Issued by Stewart Ralphs, Chair of the Utah Domestic Violence Coalition (UDVC)
Our deepest condolences go out to the family and friends of Lori Hacking. Lori Hacking’s tragic disappearance July 19, 2004 and the subsequent arrest of her husband Mark Hacking are grim reminders that domestic violence is a problem that still needs to be addressed in our homes and communities in Utah.
Although the circumstances in this particular case may differ from physical abuse and threats of violence that are usually associated with domestic violence, the murder of a spouse is a domestic violence crime. The Utah Domestic Violence Coalition1 is saddened that yet another Utah woman has allegedly lost her life to violence by her intimate partner in the sanctity of her home.
Domestic violence is not limited to physical violence—it takes on many forms, including physical, sexual, emotional, verbal, spiritual and psychological abuse by an intimate partner. The main factor in domestic violence relationships is one partner using power and control over the other. Control of information, lies and betrayal of trust can contribute to domestic violence. From the information available in the Hacking case, controlling information and an elaborate pattern of deception and lies may have led to alleged physical violence in the form of murder.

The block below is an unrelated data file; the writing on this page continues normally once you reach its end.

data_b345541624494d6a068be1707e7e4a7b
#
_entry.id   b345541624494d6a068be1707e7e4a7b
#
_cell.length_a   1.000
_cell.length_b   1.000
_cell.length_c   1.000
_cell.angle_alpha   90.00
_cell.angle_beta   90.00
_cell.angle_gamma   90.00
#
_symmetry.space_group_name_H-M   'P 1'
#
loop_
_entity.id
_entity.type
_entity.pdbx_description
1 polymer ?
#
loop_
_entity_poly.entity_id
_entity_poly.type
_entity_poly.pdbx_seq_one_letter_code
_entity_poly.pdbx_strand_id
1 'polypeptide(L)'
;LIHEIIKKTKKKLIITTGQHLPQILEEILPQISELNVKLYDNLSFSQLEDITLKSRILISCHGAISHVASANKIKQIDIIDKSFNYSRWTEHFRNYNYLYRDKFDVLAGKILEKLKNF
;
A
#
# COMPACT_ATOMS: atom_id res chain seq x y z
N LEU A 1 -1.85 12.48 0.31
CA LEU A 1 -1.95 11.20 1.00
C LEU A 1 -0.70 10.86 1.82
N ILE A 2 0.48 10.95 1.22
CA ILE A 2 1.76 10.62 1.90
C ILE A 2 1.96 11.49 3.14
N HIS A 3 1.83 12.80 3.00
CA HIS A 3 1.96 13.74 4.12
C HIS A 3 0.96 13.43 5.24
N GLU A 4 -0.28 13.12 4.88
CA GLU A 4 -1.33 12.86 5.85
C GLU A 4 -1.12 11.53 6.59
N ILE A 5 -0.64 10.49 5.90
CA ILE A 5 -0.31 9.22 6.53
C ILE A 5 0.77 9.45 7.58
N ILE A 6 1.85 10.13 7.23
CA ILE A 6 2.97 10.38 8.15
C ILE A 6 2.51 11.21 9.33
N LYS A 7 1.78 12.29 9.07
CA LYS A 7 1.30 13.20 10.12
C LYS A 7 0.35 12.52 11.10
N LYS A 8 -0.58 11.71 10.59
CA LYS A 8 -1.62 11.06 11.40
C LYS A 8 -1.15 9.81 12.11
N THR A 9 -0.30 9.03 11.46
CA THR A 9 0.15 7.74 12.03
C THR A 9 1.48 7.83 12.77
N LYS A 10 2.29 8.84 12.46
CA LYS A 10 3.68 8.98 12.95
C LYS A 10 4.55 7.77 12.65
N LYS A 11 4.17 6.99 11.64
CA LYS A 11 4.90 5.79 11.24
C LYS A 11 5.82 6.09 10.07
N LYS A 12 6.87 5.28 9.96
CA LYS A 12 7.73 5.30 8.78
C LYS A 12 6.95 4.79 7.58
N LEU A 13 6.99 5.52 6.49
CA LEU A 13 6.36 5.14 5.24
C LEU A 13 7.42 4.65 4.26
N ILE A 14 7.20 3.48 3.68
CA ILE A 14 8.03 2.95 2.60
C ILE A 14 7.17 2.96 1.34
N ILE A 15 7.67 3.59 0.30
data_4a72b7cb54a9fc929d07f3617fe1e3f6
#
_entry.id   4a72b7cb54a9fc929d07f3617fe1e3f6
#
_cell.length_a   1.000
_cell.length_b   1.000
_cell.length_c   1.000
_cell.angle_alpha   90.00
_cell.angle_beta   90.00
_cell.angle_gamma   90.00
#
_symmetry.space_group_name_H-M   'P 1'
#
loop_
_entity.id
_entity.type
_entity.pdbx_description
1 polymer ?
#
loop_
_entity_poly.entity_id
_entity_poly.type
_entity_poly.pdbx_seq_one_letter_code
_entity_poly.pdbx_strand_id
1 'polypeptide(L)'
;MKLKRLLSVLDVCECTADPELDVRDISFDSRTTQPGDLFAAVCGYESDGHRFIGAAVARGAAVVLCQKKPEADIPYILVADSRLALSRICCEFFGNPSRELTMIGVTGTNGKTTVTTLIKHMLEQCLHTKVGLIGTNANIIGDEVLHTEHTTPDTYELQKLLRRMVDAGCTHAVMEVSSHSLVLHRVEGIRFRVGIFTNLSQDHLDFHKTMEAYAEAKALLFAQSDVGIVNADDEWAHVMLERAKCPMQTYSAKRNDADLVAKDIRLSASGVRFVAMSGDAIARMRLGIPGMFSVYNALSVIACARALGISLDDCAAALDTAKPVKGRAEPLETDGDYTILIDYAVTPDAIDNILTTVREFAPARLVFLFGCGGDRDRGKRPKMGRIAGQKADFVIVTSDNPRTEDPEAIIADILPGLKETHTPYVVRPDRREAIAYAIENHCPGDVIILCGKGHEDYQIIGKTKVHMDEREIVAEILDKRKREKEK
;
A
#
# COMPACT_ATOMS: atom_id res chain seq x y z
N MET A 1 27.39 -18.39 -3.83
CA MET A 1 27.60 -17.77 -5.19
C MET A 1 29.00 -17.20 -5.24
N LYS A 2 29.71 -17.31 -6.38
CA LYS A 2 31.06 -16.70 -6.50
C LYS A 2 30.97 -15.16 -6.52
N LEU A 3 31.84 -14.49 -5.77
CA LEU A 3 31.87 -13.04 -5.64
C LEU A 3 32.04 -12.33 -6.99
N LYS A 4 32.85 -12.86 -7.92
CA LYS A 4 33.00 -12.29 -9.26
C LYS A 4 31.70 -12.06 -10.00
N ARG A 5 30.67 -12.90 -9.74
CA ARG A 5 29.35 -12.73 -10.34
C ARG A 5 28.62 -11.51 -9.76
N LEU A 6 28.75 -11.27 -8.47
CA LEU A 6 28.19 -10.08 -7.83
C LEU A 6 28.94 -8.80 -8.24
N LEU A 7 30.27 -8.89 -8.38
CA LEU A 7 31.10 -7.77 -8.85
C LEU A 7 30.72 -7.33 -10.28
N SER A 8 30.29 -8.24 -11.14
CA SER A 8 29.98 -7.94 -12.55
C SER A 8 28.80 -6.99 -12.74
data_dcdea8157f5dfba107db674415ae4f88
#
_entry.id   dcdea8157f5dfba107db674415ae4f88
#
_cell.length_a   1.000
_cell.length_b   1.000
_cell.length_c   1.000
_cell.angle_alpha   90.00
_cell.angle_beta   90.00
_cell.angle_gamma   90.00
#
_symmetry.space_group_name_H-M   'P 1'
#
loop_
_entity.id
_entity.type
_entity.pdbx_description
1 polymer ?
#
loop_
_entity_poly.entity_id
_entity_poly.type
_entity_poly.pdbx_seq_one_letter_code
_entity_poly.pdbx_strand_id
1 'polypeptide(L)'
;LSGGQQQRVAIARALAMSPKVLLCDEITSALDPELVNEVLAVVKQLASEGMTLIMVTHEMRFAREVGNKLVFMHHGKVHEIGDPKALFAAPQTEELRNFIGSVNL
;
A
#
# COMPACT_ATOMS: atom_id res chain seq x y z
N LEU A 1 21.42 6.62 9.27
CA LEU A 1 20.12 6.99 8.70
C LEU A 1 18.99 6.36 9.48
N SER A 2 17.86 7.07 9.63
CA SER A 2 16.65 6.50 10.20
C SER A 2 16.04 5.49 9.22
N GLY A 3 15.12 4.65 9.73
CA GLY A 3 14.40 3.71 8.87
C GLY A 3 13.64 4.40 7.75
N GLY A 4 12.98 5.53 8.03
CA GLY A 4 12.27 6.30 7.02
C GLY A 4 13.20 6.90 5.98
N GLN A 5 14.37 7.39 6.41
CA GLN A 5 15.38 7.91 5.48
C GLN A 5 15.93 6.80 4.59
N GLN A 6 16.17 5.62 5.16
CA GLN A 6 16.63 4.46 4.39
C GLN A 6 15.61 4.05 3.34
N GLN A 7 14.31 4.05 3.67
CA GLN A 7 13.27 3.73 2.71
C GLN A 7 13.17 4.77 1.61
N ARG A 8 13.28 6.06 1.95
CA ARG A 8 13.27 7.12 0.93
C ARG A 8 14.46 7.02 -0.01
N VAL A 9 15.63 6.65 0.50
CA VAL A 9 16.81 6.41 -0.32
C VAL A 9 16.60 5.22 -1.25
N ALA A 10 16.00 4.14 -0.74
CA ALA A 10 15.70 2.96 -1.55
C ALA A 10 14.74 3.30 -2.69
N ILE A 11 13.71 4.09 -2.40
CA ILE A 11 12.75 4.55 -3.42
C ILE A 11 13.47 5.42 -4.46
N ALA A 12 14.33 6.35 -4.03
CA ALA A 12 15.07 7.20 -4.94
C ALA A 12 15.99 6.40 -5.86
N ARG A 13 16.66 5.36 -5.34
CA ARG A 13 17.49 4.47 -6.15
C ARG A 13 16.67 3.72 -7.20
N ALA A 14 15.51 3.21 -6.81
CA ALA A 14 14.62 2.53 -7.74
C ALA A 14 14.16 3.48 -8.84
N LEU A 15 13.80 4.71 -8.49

The allegations in the Hacking case illustrate that domestic violence can take different forms with the same tragic results and affects all sectors and demographics of the state. Many may be surprised to learn that Lori Hacking’s situation could be statistically similar to many victims of domestic violence in Utah—female, married and living with her spouse, employed with a high school diploma and under age 40. In 1994–1999, according to the Department of Health’s intimate partner violence death review team report:
- Nearly 50% of the 131 female homicides in Utah were perpetrated by an intimate partner (e.g., husband, ex-husband, boyfriend, or ex-boyfriend)
- 76.6% were killed in their own residence
- 93.8% of the victims were white or Hispanic
- 50% of the victims were living with their partner
- 73% were under age 40
- 70.4% had at least a high school diploma2
Each year approximately one-third of all homicides are domestic-violence related.3
Domestic violence is a grossly underreported crime. A study conducted by the Utah Commission of Criminal and Juvenile Justice in January 2002 found that only 13 percent
of domestic violence victims reported attacks by their intimate partners.
Domestic violence warrants a community-wide response. The Utah Domestic Violence
Council knows that only with education about domestic violence and working together as
members of a community can we prevent these tragedies from continuing to happen in
Utah. We as a community need to be aware the following:
- To the victims — You are not alone.
- To the family and friends — You can help.
- To the abusers — You will be held accountable.
- To the community — We must work together to protect our families from harm
If you or someone you know needs more information about domestic violence, call the Utah domestic violence resource line at 1 (800) 897-LINK (5465). For more information about the Utah Domestic Violence Coalition call Judy Kasten Bell, Executive Director, at (801) 521-5544 or Stewart Ralphs, Chair, at (801) 578-1213.
2 Intimate Partner Homicide in Utah 1994–1999, Utah Department of Health,